Permanent migration cut to 160,000 a year

Permanent migration cut to 160,000 a year


Treasurer Josh Frydenberg conspicuously avoided any mention of the government’s 30,000-a-year cut to immigration numbers in his first Budget speech.

The government has framed the cut — which brings the permanent overseas migration cap down from 190,000 to 160,000 a year — within a broader infrastructure agenda “to better manage population growth”, as Mr Frydenberg put it in his speech.

In addition to roughly $15 billion worth of “congestion-busting” new roads and rail lines, the government has announced a suite of spending measures “to ensure population growth is sustainable”.

In its announcement, the government said the cumulative reduction of 120,000 permanent migration places over four years was “designed to reduce pressure on Australia’s major cities” as more infrastructure is put in place “to manage long-term population growth and settlement across Australia”.

Skilled migrants will be encouraged to settle in regional areas through the introduction of two new visa classes, at a cost of nearly $50 million over five years.

The Skilled Work Regional (Provisional) visa and the Skilled Employer Sponsored Regional (Provisional) visa, which replace the existing 187 and 489 visa subclasses, will allow skilled migrants to live and work in regional Australia for five years.

The new visas include a pathway to permanent residency at the end of three years. In 2022, a permanent residence visa for regional Australia will be introduced.

Domestic and international students will be encouraged to study in regional Australia via $94 million worth of scholarships over four years.

Meanwhile, an extra $64.2 million will be spent on “new social cohesion measures” to “foster belonging and break down barriers to social and economic participation for Australian immigrants”.

Finally, the government will spend $23.4 million to establish a Centre for Population to “inform and co-ordinate the development of population policy across government”.

Opinion polls over the past two years have repeatedly highlighted the divide between public opinion and politicians on the issue of immigration.

A 2017 survey by the Australian Population Research Institute found 74 per cent of voters said the country does not need more people. Last year, a Newspoll found 56 per cent of voters believed the existing immigration cap of 190,000 a year was too high.

An Essential Media poll found 64 per cent believed the level of immigration over the last 10 years had been too high. Similarly, a Lowy Institute poll found 54 per cent of Australians believed the total number of migrants coming to Australia each year is too high.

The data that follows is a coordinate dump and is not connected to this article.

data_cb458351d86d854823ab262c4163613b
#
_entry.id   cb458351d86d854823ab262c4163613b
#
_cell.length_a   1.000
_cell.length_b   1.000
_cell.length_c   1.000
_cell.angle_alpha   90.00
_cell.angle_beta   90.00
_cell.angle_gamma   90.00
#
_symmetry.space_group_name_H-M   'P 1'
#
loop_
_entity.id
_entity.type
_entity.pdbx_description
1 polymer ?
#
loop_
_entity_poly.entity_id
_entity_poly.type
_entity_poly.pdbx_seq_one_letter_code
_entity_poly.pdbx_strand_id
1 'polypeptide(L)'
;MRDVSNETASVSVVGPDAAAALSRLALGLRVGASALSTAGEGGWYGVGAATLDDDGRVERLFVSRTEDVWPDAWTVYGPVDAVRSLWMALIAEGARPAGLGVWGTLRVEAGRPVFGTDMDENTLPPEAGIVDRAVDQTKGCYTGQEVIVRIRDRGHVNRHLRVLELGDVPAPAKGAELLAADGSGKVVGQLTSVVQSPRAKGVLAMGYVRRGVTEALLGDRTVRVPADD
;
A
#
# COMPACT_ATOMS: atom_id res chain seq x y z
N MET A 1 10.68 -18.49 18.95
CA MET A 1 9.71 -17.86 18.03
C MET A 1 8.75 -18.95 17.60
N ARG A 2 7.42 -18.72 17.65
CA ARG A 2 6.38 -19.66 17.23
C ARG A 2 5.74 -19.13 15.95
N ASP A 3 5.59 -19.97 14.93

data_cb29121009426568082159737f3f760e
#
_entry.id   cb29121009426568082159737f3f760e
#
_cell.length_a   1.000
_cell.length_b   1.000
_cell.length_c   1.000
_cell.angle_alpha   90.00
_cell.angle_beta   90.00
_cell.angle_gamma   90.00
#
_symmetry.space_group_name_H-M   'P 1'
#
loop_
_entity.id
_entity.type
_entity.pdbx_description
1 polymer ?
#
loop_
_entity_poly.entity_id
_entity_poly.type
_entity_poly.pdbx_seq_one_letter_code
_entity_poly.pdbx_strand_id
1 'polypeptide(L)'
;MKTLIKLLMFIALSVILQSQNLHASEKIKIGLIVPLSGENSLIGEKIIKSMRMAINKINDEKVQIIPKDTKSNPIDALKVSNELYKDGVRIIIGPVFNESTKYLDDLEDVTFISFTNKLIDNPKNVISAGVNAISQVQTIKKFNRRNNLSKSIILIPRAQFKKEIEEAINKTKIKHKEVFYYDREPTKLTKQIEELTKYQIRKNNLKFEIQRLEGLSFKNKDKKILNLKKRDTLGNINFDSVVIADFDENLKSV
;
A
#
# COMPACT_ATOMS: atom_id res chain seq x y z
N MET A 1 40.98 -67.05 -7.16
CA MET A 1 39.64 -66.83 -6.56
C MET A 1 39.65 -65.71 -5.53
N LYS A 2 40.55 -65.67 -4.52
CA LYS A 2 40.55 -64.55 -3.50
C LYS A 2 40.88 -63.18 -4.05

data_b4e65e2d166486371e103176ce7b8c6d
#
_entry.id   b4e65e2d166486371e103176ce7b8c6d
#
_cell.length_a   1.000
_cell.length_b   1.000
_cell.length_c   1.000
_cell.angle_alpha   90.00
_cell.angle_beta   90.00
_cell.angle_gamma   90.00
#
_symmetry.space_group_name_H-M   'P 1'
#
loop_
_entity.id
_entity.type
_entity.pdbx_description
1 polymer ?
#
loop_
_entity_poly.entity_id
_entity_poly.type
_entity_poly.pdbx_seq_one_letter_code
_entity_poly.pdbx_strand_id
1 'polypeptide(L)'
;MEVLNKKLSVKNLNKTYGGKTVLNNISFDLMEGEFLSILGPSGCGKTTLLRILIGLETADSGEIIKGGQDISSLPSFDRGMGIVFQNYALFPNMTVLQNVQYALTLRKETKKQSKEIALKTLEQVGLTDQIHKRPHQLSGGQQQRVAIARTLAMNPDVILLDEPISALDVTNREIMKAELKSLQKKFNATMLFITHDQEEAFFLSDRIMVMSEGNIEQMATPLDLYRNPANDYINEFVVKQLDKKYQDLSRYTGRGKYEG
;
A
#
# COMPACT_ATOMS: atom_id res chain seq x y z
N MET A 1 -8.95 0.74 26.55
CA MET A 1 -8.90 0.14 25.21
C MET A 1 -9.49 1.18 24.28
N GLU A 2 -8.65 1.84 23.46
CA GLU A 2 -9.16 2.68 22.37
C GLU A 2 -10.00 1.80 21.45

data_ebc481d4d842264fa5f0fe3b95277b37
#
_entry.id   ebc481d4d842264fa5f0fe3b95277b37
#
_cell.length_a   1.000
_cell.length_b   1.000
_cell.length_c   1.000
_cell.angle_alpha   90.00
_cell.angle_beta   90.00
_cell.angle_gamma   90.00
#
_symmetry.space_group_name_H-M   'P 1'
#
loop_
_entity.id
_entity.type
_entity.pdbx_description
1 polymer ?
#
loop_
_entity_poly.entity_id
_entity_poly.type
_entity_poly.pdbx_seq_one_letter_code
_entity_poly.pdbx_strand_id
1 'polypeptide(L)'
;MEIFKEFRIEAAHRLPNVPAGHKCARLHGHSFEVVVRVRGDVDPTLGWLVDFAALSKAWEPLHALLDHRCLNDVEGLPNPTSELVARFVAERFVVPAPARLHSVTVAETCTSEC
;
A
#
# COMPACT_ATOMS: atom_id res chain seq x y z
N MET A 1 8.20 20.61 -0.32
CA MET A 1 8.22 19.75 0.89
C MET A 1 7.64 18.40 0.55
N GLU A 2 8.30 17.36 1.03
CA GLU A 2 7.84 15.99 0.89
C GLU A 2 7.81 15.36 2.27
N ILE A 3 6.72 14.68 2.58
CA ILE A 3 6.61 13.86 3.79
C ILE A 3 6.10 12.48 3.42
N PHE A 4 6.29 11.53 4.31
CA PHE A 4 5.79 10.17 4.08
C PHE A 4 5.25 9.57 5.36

Late last year, NSW Premier Gladys Berejiklian weighed into the population debate, saying she wanted NSW’s annual net overseas migration slashed by 50 per cent back to Howard-era levels of about 45,000 a year.

“It’s time to tap the brakes and take a breather on immigration levels to this state,” she told The Daily Telegraph. “I’m the daughter of proud immigrants myself, but it’s clear that successive federal governments have allowed the rate of immigration to NSW to balloon out of control.”

Opposition Leader Bill Shorten last month said he didn’t have an issue with the “not exactly earth shattering” policy but slammed the government for the timing of the announcement in the wake of the Christchurch attacks.

“We know there is a bigger debate going on in Australia at the moment and it’s the reaction to Christchurch, to the murder,” he said.

“That wasn’t done by a refugee and it wasn’t done by a first-generation immigrant. It was done by an Australian man, and I don’t think any of us ever thought we’d express the term an Australian homegrown terrorist, going to New Zealand.”

Fuelling the debate is the growing number of experts who have warned the government has been leaning on high immigration numbers to mask underlying weakness in the economy.

ABS figures show the Australian economy actually shrank by 0.1 per cent and 0.2 per cent in the September and December quarters respectively, when population growth is stripped out.

Australia last recorded a so-called “per capita recession” in 2006.

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